Iron processing

The siderolithic iron ore present on the surface in abundance has been exploited since Antiquity in the Périgord and in the Crempse and Caudau valleys in particular.

Collected in the form of kidneys or slabs, the iron ore was broken, roasted and crushed before being reduced in a low furnace from which a cast iron burr emerged. This had to be further refined by hammering to become steel or soft iron in the form of forgeable ingots. With the use of blast furnaces, cast iron was obtained by melting and could thus be directly melted in sand moulds.

Blacksmiths, blacksmiths and ironworkers heated the ingots or bars so that they could be worked to produce nails, animal irons, tools and ironwork.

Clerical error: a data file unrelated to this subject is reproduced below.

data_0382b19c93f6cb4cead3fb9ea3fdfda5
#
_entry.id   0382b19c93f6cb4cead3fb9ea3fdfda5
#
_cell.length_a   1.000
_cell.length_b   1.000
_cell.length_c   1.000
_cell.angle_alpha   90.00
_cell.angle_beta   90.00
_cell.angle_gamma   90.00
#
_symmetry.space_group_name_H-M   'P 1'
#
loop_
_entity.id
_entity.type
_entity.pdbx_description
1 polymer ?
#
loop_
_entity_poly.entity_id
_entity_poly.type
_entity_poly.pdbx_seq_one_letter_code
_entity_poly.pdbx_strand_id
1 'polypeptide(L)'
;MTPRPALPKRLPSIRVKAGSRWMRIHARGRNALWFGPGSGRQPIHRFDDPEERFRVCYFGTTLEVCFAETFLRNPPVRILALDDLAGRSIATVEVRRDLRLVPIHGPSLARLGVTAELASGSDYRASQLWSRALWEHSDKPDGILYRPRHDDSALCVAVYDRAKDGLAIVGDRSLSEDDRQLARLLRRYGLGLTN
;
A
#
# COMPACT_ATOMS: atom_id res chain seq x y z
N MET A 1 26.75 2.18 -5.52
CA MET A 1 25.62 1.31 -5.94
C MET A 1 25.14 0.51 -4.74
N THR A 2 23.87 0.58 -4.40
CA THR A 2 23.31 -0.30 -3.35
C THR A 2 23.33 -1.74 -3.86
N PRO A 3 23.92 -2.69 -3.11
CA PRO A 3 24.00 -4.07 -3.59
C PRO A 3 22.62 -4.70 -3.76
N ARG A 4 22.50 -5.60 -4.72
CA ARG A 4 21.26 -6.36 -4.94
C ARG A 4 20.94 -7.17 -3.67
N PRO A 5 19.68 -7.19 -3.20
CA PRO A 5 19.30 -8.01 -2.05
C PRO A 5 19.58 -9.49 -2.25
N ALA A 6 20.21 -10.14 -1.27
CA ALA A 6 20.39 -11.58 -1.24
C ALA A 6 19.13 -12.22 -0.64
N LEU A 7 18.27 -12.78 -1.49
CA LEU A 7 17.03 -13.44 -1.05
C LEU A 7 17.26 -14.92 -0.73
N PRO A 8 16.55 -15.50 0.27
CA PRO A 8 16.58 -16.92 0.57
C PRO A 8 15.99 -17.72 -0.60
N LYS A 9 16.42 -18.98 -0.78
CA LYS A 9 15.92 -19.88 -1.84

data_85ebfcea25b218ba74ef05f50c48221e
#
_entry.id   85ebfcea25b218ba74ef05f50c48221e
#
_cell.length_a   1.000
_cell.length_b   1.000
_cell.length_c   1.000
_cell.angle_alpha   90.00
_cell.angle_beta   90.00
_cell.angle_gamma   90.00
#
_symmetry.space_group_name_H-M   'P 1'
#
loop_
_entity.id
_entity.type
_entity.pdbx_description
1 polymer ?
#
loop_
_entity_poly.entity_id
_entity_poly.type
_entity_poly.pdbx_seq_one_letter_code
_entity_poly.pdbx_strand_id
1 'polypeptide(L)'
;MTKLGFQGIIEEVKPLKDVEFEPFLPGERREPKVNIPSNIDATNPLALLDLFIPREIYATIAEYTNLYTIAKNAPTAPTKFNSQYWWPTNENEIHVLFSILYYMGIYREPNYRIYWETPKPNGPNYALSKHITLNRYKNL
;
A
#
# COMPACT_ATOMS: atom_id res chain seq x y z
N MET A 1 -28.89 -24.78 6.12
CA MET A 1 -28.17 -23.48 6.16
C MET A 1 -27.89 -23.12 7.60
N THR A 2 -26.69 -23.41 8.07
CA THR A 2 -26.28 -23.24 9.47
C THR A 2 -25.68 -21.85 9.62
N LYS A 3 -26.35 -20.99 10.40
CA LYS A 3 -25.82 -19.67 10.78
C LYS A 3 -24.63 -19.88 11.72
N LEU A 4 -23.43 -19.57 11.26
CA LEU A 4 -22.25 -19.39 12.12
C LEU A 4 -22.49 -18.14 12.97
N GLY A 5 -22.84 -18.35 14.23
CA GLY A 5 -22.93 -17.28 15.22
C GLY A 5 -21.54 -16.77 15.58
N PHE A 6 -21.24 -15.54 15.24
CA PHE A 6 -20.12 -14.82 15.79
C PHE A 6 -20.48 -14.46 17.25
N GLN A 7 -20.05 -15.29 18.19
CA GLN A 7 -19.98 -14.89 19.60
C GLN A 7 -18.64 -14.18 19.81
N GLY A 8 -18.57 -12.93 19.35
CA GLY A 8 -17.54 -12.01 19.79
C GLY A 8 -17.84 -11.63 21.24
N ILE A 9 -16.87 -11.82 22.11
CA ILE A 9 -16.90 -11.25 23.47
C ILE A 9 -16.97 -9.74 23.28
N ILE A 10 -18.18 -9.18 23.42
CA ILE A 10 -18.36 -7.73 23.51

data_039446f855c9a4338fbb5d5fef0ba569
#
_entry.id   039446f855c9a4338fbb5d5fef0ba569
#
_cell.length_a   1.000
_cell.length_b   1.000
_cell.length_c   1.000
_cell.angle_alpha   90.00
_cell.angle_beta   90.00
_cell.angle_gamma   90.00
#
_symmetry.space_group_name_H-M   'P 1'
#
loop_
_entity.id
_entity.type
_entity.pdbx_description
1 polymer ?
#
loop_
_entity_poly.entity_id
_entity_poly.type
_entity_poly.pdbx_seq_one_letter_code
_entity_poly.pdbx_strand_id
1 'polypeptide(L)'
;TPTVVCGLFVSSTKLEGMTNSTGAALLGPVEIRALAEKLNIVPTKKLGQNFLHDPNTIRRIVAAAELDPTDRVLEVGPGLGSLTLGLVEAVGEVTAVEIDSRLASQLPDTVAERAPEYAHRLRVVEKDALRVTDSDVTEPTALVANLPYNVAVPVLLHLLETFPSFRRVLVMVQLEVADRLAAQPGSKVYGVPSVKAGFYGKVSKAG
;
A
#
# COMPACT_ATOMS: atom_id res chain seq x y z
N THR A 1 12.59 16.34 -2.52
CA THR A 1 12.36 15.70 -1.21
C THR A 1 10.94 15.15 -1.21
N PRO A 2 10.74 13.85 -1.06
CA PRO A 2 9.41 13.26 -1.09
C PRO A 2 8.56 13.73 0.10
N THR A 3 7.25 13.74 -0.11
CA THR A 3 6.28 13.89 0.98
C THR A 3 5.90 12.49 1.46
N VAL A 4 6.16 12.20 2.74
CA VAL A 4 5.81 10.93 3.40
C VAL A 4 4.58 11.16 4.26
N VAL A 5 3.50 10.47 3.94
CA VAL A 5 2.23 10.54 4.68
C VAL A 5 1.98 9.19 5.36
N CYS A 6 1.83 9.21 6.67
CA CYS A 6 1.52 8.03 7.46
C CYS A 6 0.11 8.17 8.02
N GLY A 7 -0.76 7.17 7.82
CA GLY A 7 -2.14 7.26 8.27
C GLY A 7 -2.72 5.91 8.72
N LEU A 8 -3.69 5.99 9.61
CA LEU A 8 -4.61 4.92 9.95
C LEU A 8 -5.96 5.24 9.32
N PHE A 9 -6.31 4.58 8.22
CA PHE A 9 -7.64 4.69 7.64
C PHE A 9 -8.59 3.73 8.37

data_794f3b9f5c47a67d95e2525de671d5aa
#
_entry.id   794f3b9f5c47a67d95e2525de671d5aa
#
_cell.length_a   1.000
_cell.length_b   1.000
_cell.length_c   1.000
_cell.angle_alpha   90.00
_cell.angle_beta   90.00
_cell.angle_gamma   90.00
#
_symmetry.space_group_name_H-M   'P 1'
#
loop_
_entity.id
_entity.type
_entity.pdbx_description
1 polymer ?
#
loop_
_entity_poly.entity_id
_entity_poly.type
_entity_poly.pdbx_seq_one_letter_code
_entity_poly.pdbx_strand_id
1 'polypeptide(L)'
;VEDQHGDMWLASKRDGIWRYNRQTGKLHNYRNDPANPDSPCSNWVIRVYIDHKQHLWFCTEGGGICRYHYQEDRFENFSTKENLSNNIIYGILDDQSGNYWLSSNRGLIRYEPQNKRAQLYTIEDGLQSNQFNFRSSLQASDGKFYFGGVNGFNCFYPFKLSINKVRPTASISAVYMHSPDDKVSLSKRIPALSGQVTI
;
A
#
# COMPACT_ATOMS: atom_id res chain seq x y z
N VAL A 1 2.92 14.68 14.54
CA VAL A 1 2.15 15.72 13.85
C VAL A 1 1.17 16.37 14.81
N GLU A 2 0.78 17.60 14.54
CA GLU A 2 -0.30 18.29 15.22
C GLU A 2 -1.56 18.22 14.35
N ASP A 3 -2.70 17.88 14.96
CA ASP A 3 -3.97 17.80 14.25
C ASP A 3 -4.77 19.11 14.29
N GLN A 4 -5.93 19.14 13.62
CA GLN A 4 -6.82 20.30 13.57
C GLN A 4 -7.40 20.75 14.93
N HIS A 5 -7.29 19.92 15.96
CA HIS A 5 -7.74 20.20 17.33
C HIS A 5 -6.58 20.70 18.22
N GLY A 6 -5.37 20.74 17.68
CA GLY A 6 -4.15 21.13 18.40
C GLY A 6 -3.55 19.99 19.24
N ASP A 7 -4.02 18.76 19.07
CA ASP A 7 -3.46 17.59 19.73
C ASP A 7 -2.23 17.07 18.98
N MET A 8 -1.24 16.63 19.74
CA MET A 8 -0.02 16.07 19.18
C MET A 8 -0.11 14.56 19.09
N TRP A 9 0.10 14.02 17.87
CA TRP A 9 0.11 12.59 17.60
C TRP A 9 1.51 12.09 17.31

Iron curiosities?

– Breech and first reinforcement of the barrel of the 16th century cast iron falcon brought back by André Voulgre as a child from the castle of Longua (Saint Médard de Mussidan) (© Musée André Voulgre)

– Cast iron sugar cane boiler from 1810 produced in the Crempse valley for the West Indies or Reunion Island (© Musée André Voulgre).

– Nailmaker’s ruler, 19th c. for measuring the calibre of forged nails (© Musée André Voulgre)